IU physicist's study of nucleon interactions funded for NIST lab
Indiana University nuclear physicist Mike Snow's investigations into the weak interactions of low energy neutrons will advance using equipment funded by the IU Office of the Vice Provost for Research and then put into use at the National Institute of Standards and Technology.
Nuclear physicist Mike Snow will use a neutron spin rotation apparatus, diagrammed above, to polarize beams of neutrons and then send them into a low magnetic field as part of a study of the weak interaction between neutrons and elections that is designed to better understand quarks.
IU's Faculty Research Support Program will provide Snow $90,970 toward equipping a new high-precision neutron spin rotation facility at NIST's Center for Neutron Research in Gaithersburg, Md., so work can continue on parity-odd spin rotation in liquid helium, deuterium and hydrogen targets. Achieving precise measurements in low energy nucleon-nucleon (NN) weak interactions can address issues of fundamental importance in nuclear and particle physics.
"These types of weak interactions remain one of the most poorly understood sectors of the Standard Model and a quantitative description of the weak NN interaction is needed to understand weak interaction phenomena in atomic, nuclear, and hadronic systems," said Snow, who holds a master's degree and a Ph.D. from Harvard. "This new facility will build upon our laboratory's recent search for parity-odd neutron spin rotation in liquid helium, which is the most sensitive measurement of its type ever performed, and make possible more precise experiments in helium, deuterium, and hydrogen targets. This accuracy is expected to be enough to see clearly the effects of quark-quark weak interactions in these systems for the first time."
Believed to be the most elementary constituents of matter, quarks appear to be permanently confined in neutrons and protons by the "strong" interaction. There are also "weak" interactions between quarks which produce mirror-asymmetric effects of known, but very small, size, said Snow, a Department of Physics professor in the IU College of Arts and Sciences who also leads the Weak Interactions Group at the IU Cyclotron Facility. By studying how the weak interactions between protons and neutrons are related to the weak interactions of the quarks inside them, scientists hope to better understand the theory of the strong interaction.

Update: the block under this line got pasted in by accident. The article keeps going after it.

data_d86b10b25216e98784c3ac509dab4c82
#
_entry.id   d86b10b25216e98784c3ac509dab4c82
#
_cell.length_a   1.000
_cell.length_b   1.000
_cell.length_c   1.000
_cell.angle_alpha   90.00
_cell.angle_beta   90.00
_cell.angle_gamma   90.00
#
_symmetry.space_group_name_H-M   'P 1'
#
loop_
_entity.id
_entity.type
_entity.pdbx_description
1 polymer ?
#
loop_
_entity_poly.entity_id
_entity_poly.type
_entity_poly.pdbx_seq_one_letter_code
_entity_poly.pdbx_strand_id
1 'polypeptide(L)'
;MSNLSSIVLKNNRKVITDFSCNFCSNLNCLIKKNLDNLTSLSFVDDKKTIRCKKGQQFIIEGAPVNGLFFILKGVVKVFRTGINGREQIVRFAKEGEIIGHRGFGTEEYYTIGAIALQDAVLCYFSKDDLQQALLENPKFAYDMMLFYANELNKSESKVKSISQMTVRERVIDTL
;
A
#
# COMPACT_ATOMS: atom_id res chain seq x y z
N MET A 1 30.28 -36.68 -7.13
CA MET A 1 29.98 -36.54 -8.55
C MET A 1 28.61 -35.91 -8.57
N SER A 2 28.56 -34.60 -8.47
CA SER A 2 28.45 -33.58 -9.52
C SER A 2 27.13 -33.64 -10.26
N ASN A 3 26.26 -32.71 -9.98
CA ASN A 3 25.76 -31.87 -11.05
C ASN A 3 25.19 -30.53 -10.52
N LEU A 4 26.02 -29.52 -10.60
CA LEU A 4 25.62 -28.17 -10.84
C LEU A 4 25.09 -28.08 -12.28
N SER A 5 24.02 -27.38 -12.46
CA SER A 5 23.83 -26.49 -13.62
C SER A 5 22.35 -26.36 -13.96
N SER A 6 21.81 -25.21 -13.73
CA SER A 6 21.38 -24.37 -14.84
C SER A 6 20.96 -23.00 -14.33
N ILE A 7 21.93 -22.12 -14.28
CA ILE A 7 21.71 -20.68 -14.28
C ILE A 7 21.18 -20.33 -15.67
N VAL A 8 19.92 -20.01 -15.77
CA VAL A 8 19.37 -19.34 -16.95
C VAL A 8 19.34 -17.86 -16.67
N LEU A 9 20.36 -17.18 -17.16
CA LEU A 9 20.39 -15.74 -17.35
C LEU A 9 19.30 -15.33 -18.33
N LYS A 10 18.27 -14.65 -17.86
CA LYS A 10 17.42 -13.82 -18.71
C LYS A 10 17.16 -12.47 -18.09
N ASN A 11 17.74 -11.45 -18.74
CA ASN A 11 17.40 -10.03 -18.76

Institutions collaborating with IU in addition to NIST include University of Washington, George Washington University, North Carolina Central University, Georgia State University and Kazakh National University.
"This support from the Faculty Research Support Program will help provide for the main equipment components needed to repeat a measurement in helium, but with higher precision than before, and also to pursue measurements with deuterium and hydrogen," Snow said. "We have already done the first search for this phenomenon in helium and data analysis is nearing completion. Independent of the result of that analysis we plan to conduct a more sensitive measurement at NIST in the future."
Snow said data analysis from the first helium experiment should be complete this fall, with the next NIST measurement expected to be conducted in the next few years after a new slow neutron beamline is constructed there as part of a new cold neutron guide hall.
"This new facility IU is funding will help put the IU nuclear physics experimental group in strong position to take full advantage of the new science made possible by NIST's construction of one of the most intense slow neutron beams for fundamental physics with neutrons in the world," Snow added. "It would also further build upon the several existing IU/NIST collaborations in neutron physics and scattering."